Posted On December 30, 2020
With the new year just around the corner, now is a great time for a fresh start. After spending almost one year cooped up in your parents’ basement or outgrowing your little apartment, you might be thinking that it’s time for the next step. Mortgage rates are historically low, your job is letting you work remotely, and you’re ready to purchase a home of your own. However, buying a home is a big step, and before you do, you want to make sure that you have considered all of the factors involved.
Are you financially prepared?
Deciding to buy a home might be the most expensive financial decision you will make. Many first-time home buyers might assume that buying a home is simply paying a mortgage, but there are many added costs during the home buying process. From closing costs and inspection fees, to the down payment and mortgage insurance (if necessary) – there are many payments that can add up quickly when purchasing a home. Not to mention moving costs and preliminary maintenance costs. After you move in, you’ll also want to touch up the house to make it more homelike – buy furniture, paint walls, etc. According to Moving.com, the average cost of a local move is $1,250 and the average long-distance moving cost is $4,890.
Have you determined a budget?
Before you go shopping for and falling in love with the perfect house, make sure it’s something you can afford. Oftentimes, determining your budget will involve more than whether or not you can cover the monthly mortgage payments. One of the easiest ways to create a home buying budget is the ‘28% rule,’ which says that your mortgage payments should generally not exceed 28% of your monthly income, though this percentage may vary. Another factor to consider is your debt-to-income ratio, which is all of your monthly expenses divided by your gross monthly income. Debt-to-income ratio requirements vary per lender, but the lower the better.
Have you saved for the down payment?
Though there are several costs involved in purchasing a home, the most expensive (aside from the mortgage) is the down payment. A down payment is the upfront amount of money you put towards a home – expressed as a percentage of the overall home price. This percentage will represent the initial amount of ownership you can claim on the house. Most lenders require down payments for home loans – though one exemption is borrowers financing their home with a VA Loan. VA Loans are loans backed by the U.S. Department of Veterans Affairs (VA) that can be used by eligible Veterans, reservists, active-duty military, and surviving spouses. Most other loans generally have a minimum down payment that is required, which can take a long time to save. One down payment funding option that can help you save more money faster is HomeFundIt™. HomeFundIt is the first down payment gifting platform that allows friends, family, and anyone else to contribute to your down payment hassle-free.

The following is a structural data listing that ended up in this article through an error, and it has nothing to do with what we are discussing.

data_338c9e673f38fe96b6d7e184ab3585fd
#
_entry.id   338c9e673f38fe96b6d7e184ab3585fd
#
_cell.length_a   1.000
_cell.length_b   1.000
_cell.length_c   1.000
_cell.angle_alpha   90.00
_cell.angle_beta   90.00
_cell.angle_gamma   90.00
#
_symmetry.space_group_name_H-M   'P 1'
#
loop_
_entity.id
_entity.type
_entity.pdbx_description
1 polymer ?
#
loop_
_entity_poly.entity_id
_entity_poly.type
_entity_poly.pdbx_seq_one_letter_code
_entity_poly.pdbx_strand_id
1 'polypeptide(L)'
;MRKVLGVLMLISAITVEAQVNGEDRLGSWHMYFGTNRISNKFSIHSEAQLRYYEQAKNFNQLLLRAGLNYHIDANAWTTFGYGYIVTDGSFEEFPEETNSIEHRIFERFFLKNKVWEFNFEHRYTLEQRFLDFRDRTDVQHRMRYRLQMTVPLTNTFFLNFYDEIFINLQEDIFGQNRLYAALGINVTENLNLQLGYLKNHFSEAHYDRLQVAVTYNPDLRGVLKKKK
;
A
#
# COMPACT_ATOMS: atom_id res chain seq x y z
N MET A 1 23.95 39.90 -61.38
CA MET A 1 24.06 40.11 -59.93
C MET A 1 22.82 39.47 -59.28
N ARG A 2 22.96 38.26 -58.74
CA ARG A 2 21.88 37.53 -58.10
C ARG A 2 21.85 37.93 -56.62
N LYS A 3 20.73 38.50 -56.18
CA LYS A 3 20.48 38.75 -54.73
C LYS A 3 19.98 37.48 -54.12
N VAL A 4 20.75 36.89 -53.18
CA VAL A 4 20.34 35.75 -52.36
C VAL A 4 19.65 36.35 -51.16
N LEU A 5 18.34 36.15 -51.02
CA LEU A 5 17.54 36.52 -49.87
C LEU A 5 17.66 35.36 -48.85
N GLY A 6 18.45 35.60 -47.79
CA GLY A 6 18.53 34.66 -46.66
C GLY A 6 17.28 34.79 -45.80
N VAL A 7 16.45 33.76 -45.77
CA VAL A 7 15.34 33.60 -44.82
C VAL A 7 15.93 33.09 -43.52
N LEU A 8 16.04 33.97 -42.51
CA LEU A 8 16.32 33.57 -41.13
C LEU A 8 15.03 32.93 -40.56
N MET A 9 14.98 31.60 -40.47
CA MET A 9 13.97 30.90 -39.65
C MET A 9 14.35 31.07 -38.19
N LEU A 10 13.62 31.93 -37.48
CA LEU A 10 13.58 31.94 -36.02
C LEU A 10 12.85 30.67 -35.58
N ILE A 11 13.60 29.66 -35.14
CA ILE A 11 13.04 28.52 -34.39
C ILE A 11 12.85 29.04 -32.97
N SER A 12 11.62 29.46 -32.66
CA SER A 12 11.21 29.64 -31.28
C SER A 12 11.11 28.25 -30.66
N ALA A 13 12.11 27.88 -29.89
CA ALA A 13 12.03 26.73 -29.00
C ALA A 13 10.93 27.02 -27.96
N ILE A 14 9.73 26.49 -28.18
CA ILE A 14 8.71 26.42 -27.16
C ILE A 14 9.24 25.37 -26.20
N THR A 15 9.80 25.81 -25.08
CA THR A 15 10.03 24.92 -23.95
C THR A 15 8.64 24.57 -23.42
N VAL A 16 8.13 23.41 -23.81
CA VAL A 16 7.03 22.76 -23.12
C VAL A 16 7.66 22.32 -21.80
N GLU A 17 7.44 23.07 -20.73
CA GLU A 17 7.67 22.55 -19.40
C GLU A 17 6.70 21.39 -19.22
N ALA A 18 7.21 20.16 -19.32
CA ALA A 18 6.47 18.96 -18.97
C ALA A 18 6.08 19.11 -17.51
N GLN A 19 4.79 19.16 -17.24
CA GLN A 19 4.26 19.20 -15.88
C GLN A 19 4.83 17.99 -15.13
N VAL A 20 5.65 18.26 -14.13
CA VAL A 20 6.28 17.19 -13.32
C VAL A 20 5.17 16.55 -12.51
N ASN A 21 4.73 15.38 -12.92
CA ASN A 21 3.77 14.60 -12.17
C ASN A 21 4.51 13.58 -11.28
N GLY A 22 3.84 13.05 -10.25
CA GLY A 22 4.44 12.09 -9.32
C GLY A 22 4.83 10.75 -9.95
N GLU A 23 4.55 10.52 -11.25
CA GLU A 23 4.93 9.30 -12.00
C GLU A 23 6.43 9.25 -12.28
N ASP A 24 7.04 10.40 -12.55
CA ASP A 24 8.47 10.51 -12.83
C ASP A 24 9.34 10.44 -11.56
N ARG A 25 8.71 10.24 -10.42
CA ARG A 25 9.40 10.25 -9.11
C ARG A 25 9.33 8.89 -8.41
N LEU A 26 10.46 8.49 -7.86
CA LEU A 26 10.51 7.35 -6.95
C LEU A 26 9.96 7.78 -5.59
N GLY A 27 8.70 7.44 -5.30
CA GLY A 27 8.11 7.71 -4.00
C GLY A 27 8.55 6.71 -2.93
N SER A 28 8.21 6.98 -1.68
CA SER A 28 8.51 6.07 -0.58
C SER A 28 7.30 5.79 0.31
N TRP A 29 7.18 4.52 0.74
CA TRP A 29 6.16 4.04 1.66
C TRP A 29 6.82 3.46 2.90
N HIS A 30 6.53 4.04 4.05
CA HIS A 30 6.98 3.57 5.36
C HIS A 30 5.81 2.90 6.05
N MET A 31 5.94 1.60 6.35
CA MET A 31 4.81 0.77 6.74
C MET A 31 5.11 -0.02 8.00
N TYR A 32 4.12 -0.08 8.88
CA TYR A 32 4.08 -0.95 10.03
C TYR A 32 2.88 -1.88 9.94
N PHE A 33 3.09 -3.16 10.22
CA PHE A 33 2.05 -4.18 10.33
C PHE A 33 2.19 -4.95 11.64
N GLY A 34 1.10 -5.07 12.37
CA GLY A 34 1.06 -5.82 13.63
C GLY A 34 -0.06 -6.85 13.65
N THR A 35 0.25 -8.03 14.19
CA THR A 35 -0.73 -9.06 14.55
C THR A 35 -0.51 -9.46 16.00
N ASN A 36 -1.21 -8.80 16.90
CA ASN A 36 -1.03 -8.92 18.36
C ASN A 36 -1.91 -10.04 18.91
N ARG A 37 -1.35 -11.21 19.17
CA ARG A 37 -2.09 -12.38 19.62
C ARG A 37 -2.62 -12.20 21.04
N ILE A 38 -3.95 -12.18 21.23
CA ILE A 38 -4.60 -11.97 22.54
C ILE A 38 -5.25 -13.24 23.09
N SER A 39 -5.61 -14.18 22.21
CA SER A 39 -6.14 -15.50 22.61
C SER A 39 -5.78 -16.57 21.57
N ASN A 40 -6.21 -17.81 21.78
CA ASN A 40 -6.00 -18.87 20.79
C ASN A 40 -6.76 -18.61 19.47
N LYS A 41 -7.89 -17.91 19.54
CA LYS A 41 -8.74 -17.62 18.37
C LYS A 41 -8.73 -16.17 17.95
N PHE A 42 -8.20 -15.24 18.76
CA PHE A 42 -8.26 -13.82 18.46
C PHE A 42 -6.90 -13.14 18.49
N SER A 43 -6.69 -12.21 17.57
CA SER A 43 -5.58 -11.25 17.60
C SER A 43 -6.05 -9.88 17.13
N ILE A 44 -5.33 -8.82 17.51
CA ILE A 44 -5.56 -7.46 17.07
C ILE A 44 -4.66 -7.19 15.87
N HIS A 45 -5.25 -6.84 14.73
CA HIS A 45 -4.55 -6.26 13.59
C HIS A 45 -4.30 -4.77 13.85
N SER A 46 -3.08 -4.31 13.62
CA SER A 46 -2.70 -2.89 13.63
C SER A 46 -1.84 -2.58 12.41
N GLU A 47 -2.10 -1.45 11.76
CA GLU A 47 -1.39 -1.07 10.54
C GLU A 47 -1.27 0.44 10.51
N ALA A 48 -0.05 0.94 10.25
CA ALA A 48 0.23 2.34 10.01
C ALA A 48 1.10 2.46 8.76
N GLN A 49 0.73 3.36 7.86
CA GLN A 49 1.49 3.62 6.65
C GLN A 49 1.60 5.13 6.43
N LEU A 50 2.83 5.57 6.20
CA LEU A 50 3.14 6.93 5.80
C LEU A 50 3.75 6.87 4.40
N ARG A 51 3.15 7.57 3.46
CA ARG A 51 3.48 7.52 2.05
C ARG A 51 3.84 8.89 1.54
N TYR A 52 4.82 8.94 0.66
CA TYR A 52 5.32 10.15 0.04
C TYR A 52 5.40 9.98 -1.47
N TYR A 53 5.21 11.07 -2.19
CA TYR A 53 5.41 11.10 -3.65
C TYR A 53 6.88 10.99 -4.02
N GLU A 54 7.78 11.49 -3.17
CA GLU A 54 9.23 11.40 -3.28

Have you reviewed your credit report?
One key factor in your home loan application is your credit score. Lenders will assess your credit score (and other factors) to determine the loan type and mortgage rate that is best suited for you. If you are thinking about buying a home, you will want to improve your credit score as much as possible. To improve your credit score, you first need to know your credit score. The easiest way to find out your credit score is by looking on your most recent statement from your credit card company. Best practices for improving your score include limiting expensive purchases, paying off debts, making timely payments, and avoiding new credit applications.
Have you considered your mortgage options?
Some of the most common mortgage decisions are fixed rate vs. adjustable rate and 15 year vs. 30 year. Fixed and adjustable-rate mortgages refer to the interest that you will pay on your loan. With a fixed-rate mortgage you will pay the same in interest over the life of your loan and you will know your payments each month. With an adjustable-rate mortgage, your interest and monthly payments will vary over time. 15 and 30-year loans refer to the term length of your loan. Typically, a 15-year loan will be paid off quicker, but the monthly payments will be higher, whereas a 30-year loan might take longer to pay off, but with lower monthly payments.
There are many factors to consider when preparing to buy a home, and the process may seem overwhelming at times. If you would like help with your home buying process or have any other questions, please let us know.